“The Myth of Perpetual Summer” by Susan Crandall – The Familiar Road to Destruction
Susan Crandall and the Path Home
Dysfunctional families, though they might be enticing and dramatic subjects for countless books and movies out there, bring much more woe than most authors account for or can convey. As a matter of fact, it seems it's become the common trait given to characters writers want to give a tragic background to, a small addition to a mass of elements, ultimately to be cheaply glossed over.
However, there is always the other side of the coin, and today Susan Crandall stands on it with her novel titled The Myth of Perpetual Summer. Where most stories would pay little mind to the family dynamics or create portrayals seeking only to shock the reader, this one approaches the subject with all the honesty and dignity it deserves.
The story opens up in 1972 as we are introduced to Tallulah James, living on her own in San Francisco, having escaped the tragedy which is her family nine years ago. However, she gets word her brother Walden has just been arrested for murder in New Orleans... the brother she once left behind. She doesn't know much, but she is certain she must come back home and try to save him, even if it means getting back in the touch with the family she left so long ago. From there on out the story branches between the past and the present, following Tallulah's upbringing and her current fight to save her brother as well as perhaps salvage what little remains of her family.
A Nonexistent Childhood
On some level it feels as if this book is made from two shorter novels blended together into one. While they do correlate with each other on various levels, for the most part it feels as if you're reading through two independent tales with their own unique characteristics. While I believe many authors would be incapable of adopting this sort of model and making the story feel realistic and organic, Susan Crandall succeeds at it much better than most. The jumps between the timelines as you switch from one chapter to the next never feel too rushed or abrupt, always having some sort of connection for you to hold on to and get into the zone of the incoming pages. Additionally, both stories, despite being quite different, end up complementing each other with their varying qualities.
The storyline dedicated to exploring Tallulah's childhood is particularly fascinating, depicting in great detail the inner workings of a family falling apart at the seams. We walk with her through her childhood largely marked by the absence of her parents and the duty of raising her two siblings which inadvertently fell on her shoulders. We bear witness to the destructive maelstrom of her parents' relationship, how it wreaks havoc on the entire family. Amidst it all, there is the strong and stern grandmother, the dedicated keeper of family secrets. Crandall ensures we feel the full psychological burden of this setting on Tallulah every step of the way, constantly reminded about how every single second of her existence devolved into struggle. The path taken by the family in its unravelling feels very logical, deliberate and realistic... almost to the point where I have the impression it might be based on something concrete, and for that I applaud the author.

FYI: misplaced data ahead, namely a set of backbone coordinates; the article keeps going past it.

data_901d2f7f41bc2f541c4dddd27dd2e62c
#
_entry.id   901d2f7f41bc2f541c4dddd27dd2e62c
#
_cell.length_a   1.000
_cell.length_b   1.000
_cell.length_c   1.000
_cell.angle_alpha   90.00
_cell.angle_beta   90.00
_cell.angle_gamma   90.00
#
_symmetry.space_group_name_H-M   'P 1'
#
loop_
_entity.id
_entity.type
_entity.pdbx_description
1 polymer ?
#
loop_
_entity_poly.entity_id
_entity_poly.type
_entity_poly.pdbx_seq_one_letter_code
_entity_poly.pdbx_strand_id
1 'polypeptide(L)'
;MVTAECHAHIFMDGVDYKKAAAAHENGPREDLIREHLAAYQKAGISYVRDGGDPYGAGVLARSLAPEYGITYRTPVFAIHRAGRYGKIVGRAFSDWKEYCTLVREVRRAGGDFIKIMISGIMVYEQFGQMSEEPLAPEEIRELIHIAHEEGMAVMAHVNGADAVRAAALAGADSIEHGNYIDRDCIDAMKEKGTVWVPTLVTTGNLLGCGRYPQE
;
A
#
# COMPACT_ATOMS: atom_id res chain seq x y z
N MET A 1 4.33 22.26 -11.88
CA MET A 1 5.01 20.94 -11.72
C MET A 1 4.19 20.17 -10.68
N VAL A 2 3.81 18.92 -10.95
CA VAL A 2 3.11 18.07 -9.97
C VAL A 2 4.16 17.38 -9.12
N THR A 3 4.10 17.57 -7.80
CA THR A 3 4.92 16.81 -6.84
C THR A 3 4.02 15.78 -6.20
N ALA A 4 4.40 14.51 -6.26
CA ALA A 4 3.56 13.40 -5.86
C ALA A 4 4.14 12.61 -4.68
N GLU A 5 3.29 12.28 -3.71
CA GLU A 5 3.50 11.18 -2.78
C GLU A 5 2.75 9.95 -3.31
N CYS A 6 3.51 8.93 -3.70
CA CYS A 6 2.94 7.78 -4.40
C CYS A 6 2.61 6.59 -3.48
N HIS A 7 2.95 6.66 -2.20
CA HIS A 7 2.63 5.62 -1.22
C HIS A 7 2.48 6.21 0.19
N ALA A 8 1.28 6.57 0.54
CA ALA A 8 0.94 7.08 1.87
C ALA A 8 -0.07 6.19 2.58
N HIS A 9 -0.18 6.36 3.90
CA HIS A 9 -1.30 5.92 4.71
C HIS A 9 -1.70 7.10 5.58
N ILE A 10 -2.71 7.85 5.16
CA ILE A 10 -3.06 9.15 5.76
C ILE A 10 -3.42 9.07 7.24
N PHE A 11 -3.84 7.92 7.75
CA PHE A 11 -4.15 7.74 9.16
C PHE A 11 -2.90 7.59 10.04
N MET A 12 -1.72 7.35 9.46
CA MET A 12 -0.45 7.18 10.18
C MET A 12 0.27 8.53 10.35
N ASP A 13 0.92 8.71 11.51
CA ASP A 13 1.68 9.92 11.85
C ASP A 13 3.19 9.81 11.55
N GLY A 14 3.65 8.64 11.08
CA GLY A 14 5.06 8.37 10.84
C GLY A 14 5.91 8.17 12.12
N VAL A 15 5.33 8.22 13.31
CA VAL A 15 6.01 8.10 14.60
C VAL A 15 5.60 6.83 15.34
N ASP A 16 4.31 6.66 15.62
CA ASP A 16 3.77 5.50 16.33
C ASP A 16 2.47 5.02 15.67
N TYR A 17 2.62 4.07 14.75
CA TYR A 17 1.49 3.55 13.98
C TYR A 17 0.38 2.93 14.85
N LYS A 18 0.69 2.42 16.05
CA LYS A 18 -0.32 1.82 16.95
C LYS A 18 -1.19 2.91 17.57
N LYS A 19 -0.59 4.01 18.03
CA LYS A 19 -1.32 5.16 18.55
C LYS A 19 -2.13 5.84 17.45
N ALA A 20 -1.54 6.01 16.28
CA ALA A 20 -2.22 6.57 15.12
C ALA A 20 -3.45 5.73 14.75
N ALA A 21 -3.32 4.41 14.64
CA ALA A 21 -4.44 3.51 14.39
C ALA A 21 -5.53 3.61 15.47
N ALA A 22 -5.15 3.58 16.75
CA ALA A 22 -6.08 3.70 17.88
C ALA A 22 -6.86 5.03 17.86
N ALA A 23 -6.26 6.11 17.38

Old Demons Never Rest
The expositions into the past provide many interesting plot points and explanations in regards to the characters, but the present day is where, in my opinion, the more exciting and hopeful parts of the book lie. The whole story surrounding Walden and the murder he is accused of makes for a compelling mystery as we always feel there is something amiss, preventing us from seeing the complete picture. As you might imagine, there are more than a few twists and turns to contend with, and while I would characterize some of them as being relatively tame, on the whole I felt satisfied with where the story took me. After all, this isn't an outright thriller and thus it would be unfair to judge it as one.
At the same time it is equally fascinating to see Tallulah reunite with the family she abandoned long ago and watch as she tentatively tries to mend some connections here and there. There are definitely some moments of shining hope to be found in these parts which heavily contrast with the rest of the book, and I believe they are quite necessary in making the story work as a whole. Naturally, with Crandall going for realism above all else, not every story leads to a happy ending, nor do any miracles appear out of thin air to save the day... and I take very kindly to this philosophy. The reminder of the cruelty which real life might bring always looms in the air, to the point where we ourselves are tempted to glance at our own demons waiting to be confronted.
The Final Verdict
In the end, The Myth of Perpetual Summer by Susan Crandall is a powerful novel about family, tragedy, loss, love, hope and redemption, with an entertaining story to boot driven by sympathetic characters. I highly recommend it to anyone who enjoys family dramas with tragic overtones.
David ben Efraim (https://bookwormex.com)
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